When you start your workday, you may welcome the tasks that arise to fill your time. Work comes to you with no rhyme or reason, but you do it. You tackle things as they come, and you turn everything in by the deadline.When you start your workday, you may welcome the tasks that arise to fill your time. Work comes to you with no rhyme or reason, but you do it. You tackle things as they come, and you turn everything in by the deadline.
It may seem that you’re successful because you turn in your work on time. The problem is, you don’t know how to effectively plan for a day’s work.
Time is an important factor to consider when you’re completing tasks. Many of us chase deadlines or knock out the easiest tasks first to feel a sense of accomplishment. Sometimes, we spend too long on some tasks, and scramble to do everything else.
You may have 10 working hours in a given day, and it’s your job to do as much work as possible in that time. It’s easy to work all day and accomplish very little.
You have to be intentional about priorities. If you only worry about filling time slots and meeting deadlines, you may neglect more important, high-value tasks.
Humans are terrible at guessing how long it takes to complete projects. Guessing is even more challenging when we are developing something new. We’re not machines, and our day-to-day outputs don’t tend to fit into neat algorithms. When we estimate completion date on a project, we don’t take into account the non-project related work that creeps into our schedules. Those emails, meetings, and team member commitments that crop up at the last minute cost time.
We often associate dates and days with certain emotions. For example, do you find yourself as productive on Friday afternoon as you are on Tuesday? Relative estimation of when you’ll complete a task doesn’t take into consideration how feelings affect work.
To top it off, you can give several teams the same task, and they’ll all complete them in a slightly different time frame. Their velocity on work turnaround, calculated in points, will vary along with their time frame. Setting arbitrary times for finishing work makes it impossible to use velocity as a selling point in your team’s effectiveness unless your team performs significantly better than your competitors.
Instead of relying on deadlines and dates to stay productive, you can take a more objective approach. The management technique known as scrum can help you accomplish this. In the book Scrum: The Art of Doing Twice the Work in Half the Time, the Scrum technique allows you to produce better estimates for planning timelines by using a system of points instead of units of time.
When you’re working to solve complex problems, there are usually several teams involved. It’s impossible to guess how long it will take to complete a project on your own or communicate your team’s needs to other groups. Your role in a project may require little effort, but the teams around you may have to expend considerable effort for their part. You need the input of every team involved to arrive at a reasonable estimation.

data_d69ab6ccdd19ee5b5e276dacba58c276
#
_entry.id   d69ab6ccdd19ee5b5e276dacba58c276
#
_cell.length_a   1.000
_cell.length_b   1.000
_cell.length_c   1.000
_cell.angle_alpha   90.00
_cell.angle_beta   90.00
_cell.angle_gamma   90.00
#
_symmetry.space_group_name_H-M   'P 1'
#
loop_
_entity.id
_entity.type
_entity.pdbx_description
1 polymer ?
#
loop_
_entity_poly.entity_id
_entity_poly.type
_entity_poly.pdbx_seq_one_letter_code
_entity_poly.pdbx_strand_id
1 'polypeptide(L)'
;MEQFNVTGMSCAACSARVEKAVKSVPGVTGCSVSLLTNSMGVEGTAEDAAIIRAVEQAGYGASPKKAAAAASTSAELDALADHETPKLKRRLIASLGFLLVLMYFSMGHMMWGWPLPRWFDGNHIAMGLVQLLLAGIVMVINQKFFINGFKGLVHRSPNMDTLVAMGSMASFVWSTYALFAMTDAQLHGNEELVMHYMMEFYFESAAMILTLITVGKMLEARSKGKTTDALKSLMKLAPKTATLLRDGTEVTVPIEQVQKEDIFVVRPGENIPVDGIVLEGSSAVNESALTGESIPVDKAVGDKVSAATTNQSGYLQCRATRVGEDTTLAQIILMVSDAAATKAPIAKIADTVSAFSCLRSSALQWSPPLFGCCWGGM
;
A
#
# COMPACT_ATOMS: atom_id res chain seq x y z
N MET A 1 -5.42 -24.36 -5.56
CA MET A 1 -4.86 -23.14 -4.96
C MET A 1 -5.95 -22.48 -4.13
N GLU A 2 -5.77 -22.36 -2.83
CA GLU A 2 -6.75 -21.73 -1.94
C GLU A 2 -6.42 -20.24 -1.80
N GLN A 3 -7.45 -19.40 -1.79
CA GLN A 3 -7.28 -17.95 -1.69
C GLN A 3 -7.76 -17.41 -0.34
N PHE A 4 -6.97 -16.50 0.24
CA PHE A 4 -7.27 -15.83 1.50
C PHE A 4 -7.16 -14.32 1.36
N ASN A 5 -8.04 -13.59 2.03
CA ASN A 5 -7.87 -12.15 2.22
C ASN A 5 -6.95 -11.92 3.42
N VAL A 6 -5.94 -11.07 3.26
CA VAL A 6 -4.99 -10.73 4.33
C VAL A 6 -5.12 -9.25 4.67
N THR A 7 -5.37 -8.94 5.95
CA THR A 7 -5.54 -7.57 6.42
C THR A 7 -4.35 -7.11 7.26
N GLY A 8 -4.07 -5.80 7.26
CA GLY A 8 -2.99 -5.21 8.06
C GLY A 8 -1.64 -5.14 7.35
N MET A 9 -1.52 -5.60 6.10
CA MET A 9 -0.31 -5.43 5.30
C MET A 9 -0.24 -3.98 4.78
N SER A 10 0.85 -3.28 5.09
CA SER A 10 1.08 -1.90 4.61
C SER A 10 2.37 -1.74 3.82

The most productive teams have switched from setting deadlines to deciding how long tasks will take based on a process known as scrum or agile estimation. They use story points (the input of various teams involved) to understand the relative difficulty of each task.1
Workers rate the degree of difficulty using a Fibonacci-sequence: 0, 0.5, 1, 2, 3, 5, 8, 13, 20. This abstraction pushes the team to make tougher decisions around the difficulty of work.
They assign numeric value to their respective portion, and play “planning poker.” In planning poker, workers hold up a number that they think represents the level of difficulty for that project.
When all parties agree about the numbers in planning poker, they know that they are all on the same page about the timeline. If the numbers differ, the teams must discuss how everyone reached their numbers.
Sometimes, we have no idea what obstacles other teams face. This method opens a dialogue about what it will take to actualize a project. Differing opinions in the difficulty of a project can address whether everyone is working on the same scale.
It’s best to set an upper limit of 20 story points when you are trying to make a project less complicated. Anything greater than that needs to be broken into smaller attainable steps. Breaking tasks down into smaller steps keeps teams from becoming overwhelmed.
When you’re trying to give an accurate estimation for how long a project will take, don’t forget to think about past experience. If you’ve done similar jobs, consider how long they took to complete and what pitfalls you experienced. Think about the number of story points that particular aspects cost.
The more data you can refer back to, the closer you’ll be to landing an accurate estimate. Besides, you may be able to improve on previous methods so that you can complete your work more efficiently.
Setting a deadline based on how long you think the task will take can leave you scrambling or turning in substandard work. There’s no reason for you to work harder when you could be working smarter.
By thinking about your work in the abstract story points system instead of time, you’ll be able to communicate your needs and understand the needs of others much more clearly. You’ll know when you need to break tasks into smaller steps, and you’ll have a more efficient way of thinking about past experiences with similar projects.
To learn more about effectively planning your next project, read Scrum: The Art of Doing Twice the Work in Half the Time.